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Authors: Goldie Ann Tejada, Allain Joseph S. Templo, Kristinlyn Trajano, Kevin Viray, Quennie Yu Group 10, 2F-PH, Faculty of Pharmacy, University of Santo Tomas
ABSTRACT The test compounds undergo different physical and chemical tests to differentiate their intrinsic physical properties and chemical properties. Physical state, color, and odor were noted through simple observation. Miscibility of the test compounds were noted through color change or a warming effect. Flammability was tested by igniting 3-5 drops of the sample in a small evaporating dish. Baeyer’s test and Bromine test were used for tests for active unsaturation. Aromaticity of the compound was determined through nitration. Oxidation was tested by introducing 8 drops of 2% KMnO4 solution and 3 drops of 10% NaOH solution to 4 drops of the sample organic compound in a test tube and warming the mixture through water bath. All of the test compounds are liquid and colorless and observed to have a plastic like odor. Miscibility test shows that all of the organic compounds are immiscible and all are flammable. Tests for active unsaturation indicate that hexane, heptane, cyclohexane, benzene and toluene are saturated while cyclohexene is actively unsaturated. Hexane, heptane, benzene, and toluene are classified as aliphatic while cyclohexane, and cyclohexene are aromatic. All are not oxidized except for cyclohexene.
Introduction Hydrocarbons are compounds that contain only carbon and hydrogen. Hydrocarbons can be aromatic or aliphatic depending on their structure. Hydrocarbons that contain a delocalized ring of pi bonds are called aromatic hydrocarbons and those without a delocalized ring of pi bonds are called aliphatic hydrocarbons. To be classified as Aromatic, a compound must have an uninterrupted cyclic cloud of pi electrons above and below the plane of the molecule and there should be an odd number of pairs of pi electrons in its pi cloud. To be classified as Aliphatic, a compound must have higher hydrogen-to-carbon ratios. Aliphatic hydrocarbons that contain only sigma bonds are called saturated hydrocarbons and those containing both sigma and pi bonds are called unsaturated hydrocarbon. Aliphatic hydrocarbons are divided into 3 classes: alkanes are saturated hydrocarbons that contain only carbon-carbon single bonds. Alkenes are unsaturated hydrocarbons that contain at least one carbon-carbon double bond. Alkynes are unsaturated hydrocarbons that contain at least one carbon-carbon triple bond. Most hydrocarbons are colorless and odorless. Solubility of organic compounds in H2SO4 indicates whether the sample is a very weak base (can be protonated) or a neutral compound (can’t be protonated). The dissolution of compounds in H2SO4 may also produce large amounts of heat and/or a change in the color of the solution and precipitation; this means that the reaction can be either violent or slow.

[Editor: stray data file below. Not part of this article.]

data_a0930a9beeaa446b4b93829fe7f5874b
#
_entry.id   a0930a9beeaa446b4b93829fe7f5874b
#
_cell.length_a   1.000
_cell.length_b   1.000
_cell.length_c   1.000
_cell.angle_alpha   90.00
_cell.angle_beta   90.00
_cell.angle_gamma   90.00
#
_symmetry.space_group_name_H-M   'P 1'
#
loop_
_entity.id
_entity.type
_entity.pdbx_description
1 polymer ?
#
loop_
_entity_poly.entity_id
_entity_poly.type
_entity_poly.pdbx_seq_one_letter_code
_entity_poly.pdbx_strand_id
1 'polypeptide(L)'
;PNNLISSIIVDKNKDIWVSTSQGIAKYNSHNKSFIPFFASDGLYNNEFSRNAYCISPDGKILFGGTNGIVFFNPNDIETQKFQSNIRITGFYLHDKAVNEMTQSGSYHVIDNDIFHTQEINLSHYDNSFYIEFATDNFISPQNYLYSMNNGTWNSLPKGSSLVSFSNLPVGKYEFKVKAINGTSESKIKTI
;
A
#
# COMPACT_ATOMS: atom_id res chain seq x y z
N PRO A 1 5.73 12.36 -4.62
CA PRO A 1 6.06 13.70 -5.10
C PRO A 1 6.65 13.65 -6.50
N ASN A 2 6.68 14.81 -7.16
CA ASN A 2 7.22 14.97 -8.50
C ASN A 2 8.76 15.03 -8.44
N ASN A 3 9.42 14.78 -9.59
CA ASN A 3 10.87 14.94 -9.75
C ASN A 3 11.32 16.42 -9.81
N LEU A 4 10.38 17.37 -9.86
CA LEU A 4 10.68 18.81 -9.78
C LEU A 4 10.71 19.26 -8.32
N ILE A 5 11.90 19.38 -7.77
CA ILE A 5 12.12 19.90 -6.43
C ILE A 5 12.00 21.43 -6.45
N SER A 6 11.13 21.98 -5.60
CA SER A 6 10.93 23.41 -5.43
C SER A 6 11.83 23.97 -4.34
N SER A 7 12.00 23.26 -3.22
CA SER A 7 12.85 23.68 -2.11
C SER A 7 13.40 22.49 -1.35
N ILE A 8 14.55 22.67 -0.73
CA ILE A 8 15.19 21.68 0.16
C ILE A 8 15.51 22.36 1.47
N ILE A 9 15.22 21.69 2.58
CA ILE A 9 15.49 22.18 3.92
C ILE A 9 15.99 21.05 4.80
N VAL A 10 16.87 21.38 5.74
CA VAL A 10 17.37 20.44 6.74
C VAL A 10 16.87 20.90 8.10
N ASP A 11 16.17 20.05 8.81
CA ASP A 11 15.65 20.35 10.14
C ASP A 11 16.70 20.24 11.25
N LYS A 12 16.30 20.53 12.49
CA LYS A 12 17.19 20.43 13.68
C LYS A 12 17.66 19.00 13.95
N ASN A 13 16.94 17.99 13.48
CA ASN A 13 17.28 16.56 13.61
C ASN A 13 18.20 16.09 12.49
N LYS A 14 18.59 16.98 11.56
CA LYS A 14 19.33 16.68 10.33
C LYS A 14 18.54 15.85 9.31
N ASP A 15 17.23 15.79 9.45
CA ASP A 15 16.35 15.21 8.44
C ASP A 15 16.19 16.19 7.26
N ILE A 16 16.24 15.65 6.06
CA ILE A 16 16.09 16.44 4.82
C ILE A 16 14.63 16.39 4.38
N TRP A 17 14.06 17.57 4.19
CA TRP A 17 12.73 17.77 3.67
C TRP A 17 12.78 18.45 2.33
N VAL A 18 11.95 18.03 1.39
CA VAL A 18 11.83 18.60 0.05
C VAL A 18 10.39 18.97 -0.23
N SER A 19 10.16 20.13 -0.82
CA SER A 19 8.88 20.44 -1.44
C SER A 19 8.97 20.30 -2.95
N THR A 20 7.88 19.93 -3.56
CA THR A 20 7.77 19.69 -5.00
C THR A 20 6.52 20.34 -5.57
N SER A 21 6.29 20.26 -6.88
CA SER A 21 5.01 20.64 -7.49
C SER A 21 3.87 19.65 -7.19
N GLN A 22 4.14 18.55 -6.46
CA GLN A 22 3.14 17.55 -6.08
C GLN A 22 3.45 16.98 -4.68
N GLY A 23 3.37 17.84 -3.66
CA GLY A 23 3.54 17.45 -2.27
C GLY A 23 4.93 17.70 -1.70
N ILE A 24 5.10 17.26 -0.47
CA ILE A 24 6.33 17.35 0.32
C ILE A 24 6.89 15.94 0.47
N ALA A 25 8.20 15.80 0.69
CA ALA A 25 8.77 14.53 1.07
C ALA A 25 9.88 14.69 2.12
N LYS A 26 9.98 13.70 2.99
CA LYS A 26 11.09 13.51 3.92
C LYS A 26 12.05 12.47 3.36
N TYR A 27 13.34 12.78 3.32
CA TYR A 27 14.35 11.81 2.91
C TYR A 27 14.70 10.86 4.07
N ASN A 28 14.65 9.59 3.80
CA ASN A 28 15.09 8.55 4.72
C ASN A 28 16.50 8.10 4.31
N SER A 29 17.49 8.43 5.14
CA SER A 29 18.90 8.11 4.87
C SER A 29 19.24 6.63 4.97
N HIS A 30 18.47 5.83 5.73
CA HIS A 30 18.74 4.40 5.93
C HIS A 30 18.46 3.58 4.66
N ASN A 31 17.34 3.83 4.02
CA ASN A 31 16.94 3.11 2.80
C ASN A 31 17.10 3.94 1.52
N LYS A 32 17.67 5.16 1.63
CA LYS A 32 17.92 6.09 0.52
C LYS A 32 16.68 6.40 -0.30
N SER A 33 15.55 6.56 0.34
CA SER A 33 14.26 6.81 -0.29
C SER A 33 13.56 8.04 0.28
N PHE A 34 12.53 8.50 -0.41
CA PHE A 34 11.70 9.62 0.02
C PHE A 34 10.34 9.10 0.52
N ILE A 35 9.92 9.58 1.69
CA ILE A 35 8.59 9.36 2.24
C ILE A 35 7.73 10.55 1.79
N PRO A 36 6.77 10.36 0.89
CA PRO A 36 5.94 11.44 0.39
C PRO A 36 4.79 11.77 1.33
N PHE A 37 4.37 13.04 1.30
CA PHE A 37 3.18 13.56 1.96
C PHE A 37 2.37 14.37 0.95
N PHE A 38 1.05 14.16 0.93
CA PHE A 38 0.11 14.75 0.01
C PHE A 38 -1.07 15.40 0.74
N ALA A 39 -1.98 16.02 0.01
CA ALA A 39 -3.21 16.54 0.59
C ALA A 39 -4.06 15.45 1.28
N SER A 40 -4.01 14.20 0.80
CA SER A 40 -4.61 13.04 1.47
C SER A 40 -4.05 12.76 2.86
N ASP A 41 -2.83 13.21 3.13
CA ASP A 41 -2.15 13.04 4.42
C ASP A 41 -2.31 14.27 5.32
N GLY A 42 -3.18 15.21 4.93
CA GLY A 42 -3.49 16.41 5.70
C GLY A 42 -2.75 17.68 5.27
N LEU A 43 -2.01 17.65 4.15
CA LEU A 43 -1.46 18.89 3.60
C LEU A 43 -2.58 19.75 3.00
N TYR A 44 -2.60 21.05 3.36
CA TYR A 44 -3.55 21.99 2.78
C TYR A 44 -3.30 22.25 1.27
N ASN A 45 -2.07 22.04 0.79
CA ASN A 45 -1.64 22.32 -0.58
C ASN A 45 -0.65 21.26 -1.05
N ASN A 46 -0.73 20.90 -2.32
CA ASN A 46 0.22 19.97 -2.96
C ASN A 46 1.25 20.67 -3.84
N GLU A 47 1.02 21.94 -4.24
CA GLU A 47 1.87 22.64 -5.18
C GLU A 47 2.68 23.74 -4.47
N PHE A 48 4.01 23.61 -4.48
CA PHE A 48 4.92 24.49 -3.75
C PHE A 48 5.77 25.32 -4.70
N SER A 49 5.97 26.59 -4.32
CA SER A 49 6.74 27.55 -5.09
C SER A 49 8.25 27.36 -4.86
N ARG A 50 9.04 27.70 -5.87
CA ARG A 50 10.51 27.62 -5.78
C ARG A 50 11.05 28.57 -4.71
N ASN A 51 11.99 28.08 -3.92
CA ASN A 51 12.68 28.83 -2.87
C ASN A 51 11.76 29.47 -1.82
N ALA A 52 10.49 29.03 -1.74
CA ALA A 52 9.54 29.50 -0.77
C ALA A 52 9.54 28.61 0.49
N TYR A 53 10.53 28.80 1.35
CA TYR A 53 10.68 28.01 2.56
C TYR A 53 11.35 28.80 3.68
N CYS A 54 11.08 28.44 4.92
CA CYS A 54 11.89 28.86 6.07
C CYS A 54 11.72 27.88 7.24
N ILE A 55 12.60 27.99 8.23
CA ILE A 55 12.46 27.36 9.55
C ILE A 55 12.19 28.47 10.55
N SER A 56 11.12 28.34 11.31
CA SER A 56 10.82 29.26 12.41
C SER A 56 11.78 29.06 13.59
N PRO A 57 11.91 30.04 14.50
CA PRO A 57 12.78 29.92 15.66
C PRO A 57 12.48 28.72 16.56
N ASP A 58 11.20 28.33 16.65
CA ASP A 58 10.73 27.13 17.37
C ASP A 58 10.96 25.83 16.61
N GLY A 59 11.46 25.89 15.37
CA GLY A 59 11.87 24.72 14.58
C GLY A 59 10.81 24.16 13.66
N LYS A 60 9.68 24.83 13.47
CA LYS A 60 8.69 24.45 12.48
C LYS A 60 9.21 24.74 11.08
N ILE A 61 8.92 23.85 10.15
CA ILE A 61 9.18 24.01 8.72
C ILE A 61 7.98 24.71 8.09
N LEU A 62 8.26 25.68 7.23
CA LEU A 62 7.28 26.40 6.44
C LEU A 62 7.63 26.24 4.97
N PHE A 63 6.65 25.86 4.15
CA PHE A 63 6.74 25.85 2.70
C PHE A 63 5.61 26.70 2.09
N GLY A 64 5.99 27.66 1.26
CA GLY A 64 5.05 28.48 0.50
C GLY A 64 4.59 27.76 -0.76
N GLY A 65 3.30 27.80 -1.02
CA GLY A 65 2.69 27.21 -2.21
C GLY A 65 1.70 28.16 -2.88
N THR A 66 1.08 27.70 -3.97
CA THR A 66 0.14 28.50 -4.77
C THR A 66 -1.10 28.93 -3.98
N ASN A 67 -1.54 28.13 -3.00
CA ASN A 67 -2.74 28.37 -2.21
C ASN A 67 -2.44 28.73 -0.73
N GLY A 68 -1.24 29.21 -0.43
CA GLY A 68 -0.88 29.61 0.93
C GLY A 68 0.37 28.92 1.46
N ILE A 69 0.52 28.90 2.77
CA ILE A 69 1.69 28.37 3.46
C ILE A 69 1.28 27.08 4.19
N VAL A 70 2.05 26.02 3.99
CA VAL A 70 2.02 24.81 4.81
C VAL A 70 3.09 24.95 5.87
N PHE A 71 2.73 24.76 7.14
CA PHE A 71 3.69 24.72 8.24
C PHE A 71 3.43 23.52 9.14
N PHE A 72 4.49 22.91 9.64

Ignition test indicates the presence of unsaturation or high carbon to hydrogen ratio. The Degree of luminosity can be assessed by the presence of yellow flame and soot. Aromatic compounds burn with sooty flame due to the incomplete combustion which causes the formation of an unburned carbon. Bayer’s test is a test for double bonds or alkenes. The reagent used for the test is 2% KMnO4. Aromatic compounds show no reation in the test, because of their stability. A positive result for Bayer’s test shows decolorization of a purple solution and formation of a brown precipitate (MnO2). Bayer’s test involves a redox reaction were in Mn7+ is reduced to Mn4+ and alkene is oxidized to a diol. Alkenes react with potassium permanganate (KMnO4) to give a diol and MnO2. Bromine test, like Bayer’s test, is a test for double bonds and aromatic compounds also show no reaction in the test as they are known for their stability. The reagents used are 0.5% Br2 in CCl4. A Positive result shows decolorization of an orange solution. Bromine test involves electrophilic addition reaction were in Alkenes react with Br2 to form a trans-dibromoalkane. Test for Aromaticity is determined through Nitration. The reagents used are HNO3, H2SO4. A Positive result shows a yellow oily layer. The reaction involves electrophilic substitution reaction were in H2SO4 acts as a catalyst and facilitates the formation of nitronium ion (electrophile) and one hydrogen atom in the benzene ring is substituted by the nitronium ion. Oxidation was tested using 2% KMnO4 and 10% NaOH. A Positive result shows a green solution and a brown precipitate. The reaction involves redox
reaction and NaOH is used to provide a basic environment. Heptane. Hexane. once the reagent decolorized within a minute. Basic Oxidation 8 drops of 2% KMnO4 and 3 drops of 10% NaOH solution were added to 4 drops of the sample in a test tube. Solubility in Concentrated H2SO4 1 ml of concentrated H2SO4 was added to each 6 test tubes. Ignition Test 3-5 drops of the sample were placed in a small evaporating dish and was lighted by using a match. 2mL of conc. Tests for Active Unsaturation Baeyer’s Test 2 drops of 2% KMnO4 was added to 5 drops of the sample in a dry test tube. color. Bromine Test 10 drops of 0. If there was no apparent reaction observed within a minute. Benzene. . It was diluted with 20 drops of water and the results were noted down. since alkanes. All except hexane and heptane produced soot due to incomplete combustion which causes the formation of an unburned carbon. It was compared to water as a negative control. The formation of a yellow layer or droplet was noted and was diluted with 20 drops of water. The mixture was vigorously shaken and the rate and extent by which the reagent is decolorized was observed. aryl halides. and Toluene were considered as aromatic while the cyclohexane and cyclohexene are aliphatic. Only cyclohexene was oxidized. The resulting mixture will serve as nitrating mixture. H2SO4 was gradually added to the flask and was allowed to cool at room temperature. 8 drops of the nitrating mixture was added to 5 drops of the sample in a dry test tube and was vigorously shaken to ensure complete mixing. Experimental Physical state. By using dry and calibrated droppers. All 6 test compounds are flammable. Then the color and odor was noted.5% Br2 in CCl4 reagent were added 5 drops of the sample. a drop of each sample was added to the test tubes. the test tube was placed in a water bath (50°C) for 10 minutes. Presence and color of the flame were noted. alkyl halides. The formation of a brown suspension was noted and compared to water as a negative control. The alkyl group of the aromatic compound is oxidized to a carboxylic acid while Mn7+ is reduced to Mn6+ or Mn4+ depending on the extent of the reaction. Any color change or warming effects were noted. Test for Aromaticity 2 mL of conc. and odor The physical states of the sample were observed at room temperature. The result must be noted. Results and Discussions It was observed that all 6 test compounds are immiscible in concentrated H2SO4. expose the reaction mixture to sunlight and note down the results. Each test tube was warmed in a water bath for 2 minutes and formation of a brown precipitate was noted. Only cyclohexene behaved as an actively unsaturated hydrocarbon. and most hydrocarbons are insoluble in concentrated H2SO4. HNO3 was placed in an Erlenmeyer flask and was immersed in an evaporating dish containing water. If the reagent failed to decolorize within a minute. The solution was vigorously shaken and the rate and extent at which the reagent is decolorized was observed.